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BigLaw name not a prerequisite any longer

BigLaw name not a prerequisite any longer

law firms

More junior lawyers are looking past the brand of BigLaw firms, opting instead to base their choice of employment on whether or not the firm aligns with their core values.

According to a new report, Minding the Gap: Do Today’s Associates Defy Generational Stereotypes, published by Major, Lindsey & Africa (MLA Global), out of the 1,200-plus respondents, the vast majority said a firm’s brand is either not a factor or a secondary consideration in the choice of their firm.

Just 26 per cent said selecting a firm based on their brand is a primary consideration.

Moreover, feedback on whether a change in a firm’s brand would prompt an associate’s departure is inconclusive, although the number of respondents dismissing that possibility has outnumbered those who “would” or “might” leave their firms in such an eventuality, the report said.

The junior lawyers have also been asked their opinion as to whether or not their firm’s brand is well defined.

While the above results demonstrate that this is not a deciding factor for the majority of junior lawyers, 42.92 per cent of the respondents agree that the firm’s brand is well defined, 26.99 per cent said they strongly agree, 18.58 per cent said they neither agree nor disagree, 9.29 per cent said they disagree and 2.21 per cent said they strongly disagree that their firm’s brand is well defined.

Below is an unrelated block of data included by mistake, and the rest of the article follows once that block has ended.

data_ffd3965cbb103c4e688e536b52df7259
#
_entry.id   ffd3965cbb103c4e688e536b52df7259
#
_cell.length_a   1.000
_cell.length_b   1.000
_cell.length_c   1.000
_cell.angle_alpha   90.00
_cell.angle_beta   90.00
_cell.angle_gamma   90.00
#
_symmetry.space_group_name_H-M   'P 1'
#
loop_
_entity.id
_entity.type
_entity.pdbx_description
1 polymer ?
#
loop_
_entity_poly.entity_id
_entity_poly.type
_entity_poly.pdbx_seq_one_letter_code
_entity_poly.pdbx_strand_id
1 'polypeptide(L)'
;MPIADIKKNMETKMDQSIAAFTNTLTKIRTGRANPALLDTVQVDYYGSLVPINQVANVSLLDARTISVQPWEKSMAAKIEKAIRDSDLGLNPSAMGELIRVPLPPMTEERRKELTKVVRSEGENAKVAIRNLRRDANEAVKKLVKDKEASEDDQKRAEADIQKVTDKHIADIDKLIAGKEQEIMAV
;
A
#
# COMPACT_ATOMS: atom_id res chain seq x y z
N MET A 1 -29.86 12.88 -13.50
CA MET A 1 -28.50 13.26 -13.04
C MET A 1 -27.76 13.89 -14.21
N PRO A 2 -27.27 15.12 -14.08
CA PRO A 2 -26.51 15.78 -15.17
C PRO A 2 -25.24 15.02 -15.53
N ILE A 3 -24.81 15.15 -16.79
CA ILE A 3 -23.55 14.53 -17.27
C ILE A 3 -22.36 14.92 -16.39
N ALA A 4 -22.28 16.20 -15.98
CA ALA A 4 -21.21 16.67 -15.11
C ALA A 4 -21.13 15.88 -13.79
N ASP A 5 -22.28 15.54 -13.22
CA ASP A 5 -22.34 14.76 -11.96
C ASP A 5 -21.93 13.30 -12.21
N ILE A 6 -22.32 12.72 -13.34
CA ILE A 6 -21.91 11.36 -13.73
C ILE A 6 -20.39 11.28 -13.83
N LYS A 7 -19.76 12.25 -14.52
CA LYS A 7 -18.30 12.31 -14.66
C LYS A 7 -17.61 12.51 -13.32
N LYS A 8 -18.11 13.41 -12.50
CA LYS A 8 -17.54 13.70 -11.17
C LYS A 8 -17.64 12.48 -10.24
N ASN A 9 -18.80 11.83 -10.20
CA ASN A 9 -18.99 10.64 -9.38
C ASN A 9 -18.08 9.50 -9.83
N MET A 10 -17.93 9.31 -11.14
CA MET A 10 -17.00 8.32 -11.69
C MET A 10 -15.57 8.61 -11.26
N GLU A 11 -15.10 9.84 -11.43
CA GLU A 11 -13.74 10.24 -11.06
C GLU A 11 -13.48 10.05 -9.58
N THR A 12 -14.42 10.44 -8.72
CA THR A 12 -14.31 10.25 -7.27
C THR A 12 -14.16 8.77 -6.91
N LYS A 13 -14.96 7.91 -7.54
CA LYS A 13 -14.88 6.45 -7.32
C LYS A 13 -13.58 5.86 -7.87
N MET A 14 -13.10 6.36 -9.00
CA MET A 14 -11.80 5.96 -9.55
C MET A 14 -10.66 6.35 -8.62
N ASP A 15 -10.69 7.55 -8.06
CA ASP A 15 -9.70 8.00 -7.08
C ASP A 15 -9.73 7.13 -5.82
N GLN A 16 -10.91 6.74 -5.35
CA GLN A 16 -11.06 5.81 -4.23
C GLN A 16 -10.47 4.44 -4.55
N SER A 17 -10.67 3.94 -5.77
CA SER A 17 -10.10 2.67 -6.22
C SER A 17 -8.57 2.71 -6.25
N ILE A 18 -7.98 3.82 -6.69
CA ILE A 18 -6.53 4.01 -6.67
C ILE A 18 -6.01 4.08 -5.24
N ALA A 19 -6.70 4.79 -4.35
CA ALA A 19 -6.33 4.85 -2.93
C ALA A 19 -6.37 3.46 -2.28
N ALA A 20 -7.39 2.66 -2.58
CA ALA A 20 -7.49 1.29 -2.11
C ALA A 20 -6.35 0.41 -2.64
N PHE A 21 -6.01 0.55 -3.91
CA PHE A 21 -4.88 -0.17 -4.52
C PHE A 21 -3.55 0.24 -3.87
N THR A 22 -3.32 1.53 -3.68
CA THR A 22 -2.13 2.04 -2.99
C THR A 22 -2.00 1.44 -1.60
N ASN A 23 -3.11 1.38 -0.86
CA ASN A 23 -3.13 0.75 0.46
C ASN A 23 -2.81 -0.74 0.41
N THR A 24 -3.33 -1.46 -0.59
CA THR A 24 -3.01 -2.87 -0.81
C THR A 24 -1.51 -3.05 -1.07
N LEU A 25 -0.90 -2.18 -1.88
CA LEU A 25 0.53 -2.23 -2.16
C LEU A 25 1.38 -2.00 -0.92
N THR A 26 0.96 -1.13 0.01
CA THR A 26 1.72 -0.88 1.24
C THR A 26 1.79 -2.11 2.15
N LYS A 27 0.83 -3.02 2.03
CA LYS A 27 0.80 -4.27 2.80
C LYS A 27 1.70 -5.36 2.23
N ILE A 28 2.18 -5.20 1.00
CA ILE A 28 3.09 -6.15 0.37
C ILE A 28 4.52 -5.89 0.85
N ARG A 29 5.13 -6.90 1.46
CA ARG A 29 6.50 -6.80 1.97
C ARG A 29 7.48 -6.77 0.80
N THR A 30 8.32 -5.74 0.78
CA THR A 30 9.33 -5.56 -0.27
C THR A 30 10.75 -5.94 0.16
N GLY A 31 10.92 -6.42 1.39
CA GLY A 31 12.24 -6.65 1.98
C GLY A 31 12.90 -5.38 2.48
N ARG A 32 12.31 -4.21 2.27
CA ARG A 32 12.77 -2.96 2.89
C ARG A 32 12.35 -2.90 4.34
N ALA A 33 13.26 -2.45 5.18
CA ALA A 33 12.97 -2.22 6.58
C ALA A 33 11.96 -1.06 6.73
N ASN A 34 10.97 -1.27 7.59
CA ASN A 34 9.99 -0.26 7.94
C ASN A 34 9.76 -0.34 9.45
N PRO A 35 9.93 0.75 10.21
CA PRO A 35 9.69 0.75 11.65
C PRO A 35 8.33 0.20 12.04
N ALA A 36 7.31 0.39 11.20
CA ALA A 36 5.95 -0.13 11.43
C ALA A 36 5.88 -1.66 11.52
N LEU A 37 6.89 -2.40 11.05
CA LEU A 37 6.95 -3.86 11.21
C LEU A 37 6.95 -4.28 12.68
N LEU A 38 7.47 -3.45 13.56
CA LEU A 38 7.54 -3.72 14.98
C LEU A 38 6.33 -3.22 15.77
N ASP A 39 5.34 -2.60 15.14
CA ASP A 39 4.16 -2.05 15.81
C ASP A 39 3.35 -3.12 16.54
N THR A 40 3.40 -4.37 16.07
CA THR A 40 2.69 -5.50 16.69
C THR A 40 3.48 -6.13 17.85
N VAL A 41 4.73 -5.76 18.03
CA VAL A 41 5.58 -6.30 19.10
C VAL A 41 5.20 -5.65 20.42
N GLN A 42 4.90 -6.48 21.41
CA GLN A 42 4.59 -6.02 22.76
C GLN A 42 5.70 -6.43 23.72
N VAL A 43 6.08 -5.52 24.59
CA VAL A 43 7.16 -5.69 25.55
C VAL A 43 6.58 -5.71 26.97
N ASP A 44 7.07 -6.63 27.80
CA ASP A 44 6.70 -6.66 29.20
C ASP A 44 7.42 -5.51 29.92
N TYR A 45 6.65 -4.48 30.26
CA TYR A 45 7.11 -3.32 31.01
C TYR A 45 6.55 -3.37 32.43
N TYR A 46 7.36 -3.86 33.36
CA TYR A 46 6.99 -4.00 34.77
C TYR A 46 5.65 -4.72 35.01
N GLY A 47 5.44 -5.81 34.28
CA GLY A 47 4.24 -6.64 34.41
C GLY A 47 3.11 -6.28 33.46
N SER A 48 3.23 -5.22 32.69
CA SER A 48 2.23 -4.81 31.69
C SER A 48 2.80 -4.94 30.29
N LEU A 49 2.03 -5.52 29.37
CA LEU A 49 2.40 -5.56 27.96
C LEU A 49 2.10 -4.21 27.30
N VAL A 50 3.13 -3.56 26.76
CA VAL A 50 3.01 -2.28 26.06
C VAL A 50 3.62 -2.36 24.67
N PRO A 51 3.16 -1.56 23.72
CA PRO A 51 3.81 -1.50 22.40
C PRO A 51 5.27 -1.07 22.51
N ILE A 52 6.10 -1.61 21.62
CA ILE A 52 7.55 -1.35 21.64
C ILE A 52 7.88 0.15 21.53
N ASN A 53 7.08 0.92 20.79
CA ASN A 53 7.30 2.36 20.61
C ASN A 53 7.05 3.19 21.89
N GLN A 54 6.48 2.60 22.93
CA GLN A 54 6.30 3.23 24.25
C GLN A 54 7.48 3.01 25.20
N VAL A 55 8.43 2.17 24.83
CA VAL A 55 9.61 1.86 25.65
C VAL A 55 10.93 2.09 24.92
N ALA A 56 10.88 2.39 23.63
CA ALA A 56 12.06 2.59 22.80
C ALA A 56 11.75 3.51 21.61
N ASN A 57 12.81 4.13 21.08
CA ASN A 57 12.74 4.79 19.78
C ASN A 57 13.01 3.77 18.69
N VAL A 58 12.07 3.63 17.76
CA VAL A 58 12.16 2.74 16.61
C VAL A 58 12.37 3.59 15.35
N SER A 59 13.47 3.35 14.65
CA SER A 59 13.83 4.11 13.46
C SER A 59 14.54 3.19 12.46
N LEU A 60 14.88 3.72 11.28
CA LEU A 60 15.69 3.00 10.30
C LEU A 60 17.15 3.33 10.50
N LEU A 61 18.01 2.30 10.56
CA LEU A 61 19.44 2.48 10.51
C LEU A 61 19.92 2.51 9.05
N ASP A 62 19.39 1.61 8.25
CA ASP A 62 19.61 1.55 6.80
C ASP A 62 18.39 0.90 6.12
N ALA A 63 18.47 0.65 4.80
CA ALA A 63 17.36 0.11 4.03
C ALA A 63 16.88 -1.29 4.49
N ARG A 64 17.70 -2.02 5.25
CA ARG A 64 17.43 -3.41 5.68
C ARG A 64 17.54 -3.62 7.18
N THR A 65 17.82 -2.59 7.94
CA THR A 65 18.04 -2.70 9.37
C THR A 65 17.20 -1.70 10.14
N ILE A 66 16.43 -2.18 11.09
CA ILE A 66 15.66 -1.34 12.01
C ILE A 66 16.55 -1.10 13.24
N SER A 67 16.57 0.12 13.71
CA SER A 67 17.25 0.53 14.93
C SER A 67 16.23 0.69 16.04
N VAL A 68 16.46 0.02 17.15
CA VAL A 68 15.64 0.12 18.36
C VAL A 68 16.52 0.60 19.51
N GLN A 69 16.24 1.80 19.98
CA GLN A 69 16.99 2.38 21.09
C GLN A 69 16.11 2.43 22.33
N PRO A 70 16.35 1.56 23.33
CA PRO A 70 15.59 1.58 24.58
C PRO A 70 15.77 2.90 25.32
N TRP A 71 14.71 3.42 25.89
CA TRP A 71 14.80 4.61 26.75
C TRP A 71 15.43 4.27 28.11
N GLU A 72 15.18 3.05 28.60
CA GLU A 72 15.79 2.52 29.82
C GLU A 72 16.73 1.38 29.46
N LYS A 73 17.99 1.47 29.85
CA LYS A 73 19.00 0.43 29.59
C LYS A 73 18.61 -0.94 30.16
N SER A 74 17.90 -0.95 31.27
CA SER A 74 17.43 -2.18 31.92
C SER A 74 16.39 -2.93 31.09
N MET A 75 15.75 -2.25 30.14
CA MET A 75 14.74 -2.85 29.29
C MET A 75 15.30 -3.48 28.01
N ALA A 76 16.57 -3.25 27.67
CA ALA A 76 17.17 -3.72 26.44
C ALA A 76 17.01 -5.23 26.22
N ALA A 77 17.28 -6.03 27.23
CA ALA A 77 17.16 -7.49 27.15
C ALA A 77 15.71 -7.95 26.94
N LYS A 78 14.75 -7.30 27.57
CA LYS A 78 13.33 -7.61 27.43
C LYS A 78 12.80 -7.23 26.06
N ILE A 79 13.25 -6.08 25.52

Separately, the report also asked respondents about their loyalty to their firm.

According to the results, 46.90 per cent of respondents describe themselves as moderately loyal to their firm, while 23.01 per cent describe themselves as highly loyal.

Meanwhile, 16.91 per cent of respondents said loyalty is irrelevant in a law firm context and 13.27 per cent describe themselves as neither loyal nor disloyal to their firm.

The report also touched on the goals of the junior lawyers surveyed, asking them how important they value their firm’s transparency regarding associate career paths.

Out of the respondents, 30.10 per cent highlighted transparency in regard to this as very important, while 29.13 per cent said important, 18.45 per cent said crucial, 14.56 per cent said somewhat important and 7.77 per cent said unimportant.

The survey also asked respondents what they would like to spend more time doing.

The majority, 37.62 per cent said they’d like to spend more time doing business development. A further 18.81 per cent said training, 12.87 per cent said work outside their practice group, 9.90 per cent said pro bono, 6.83 per cent said mentorship and 3.96 per cent said firm social events.

To view other insights into this report, click here.

 

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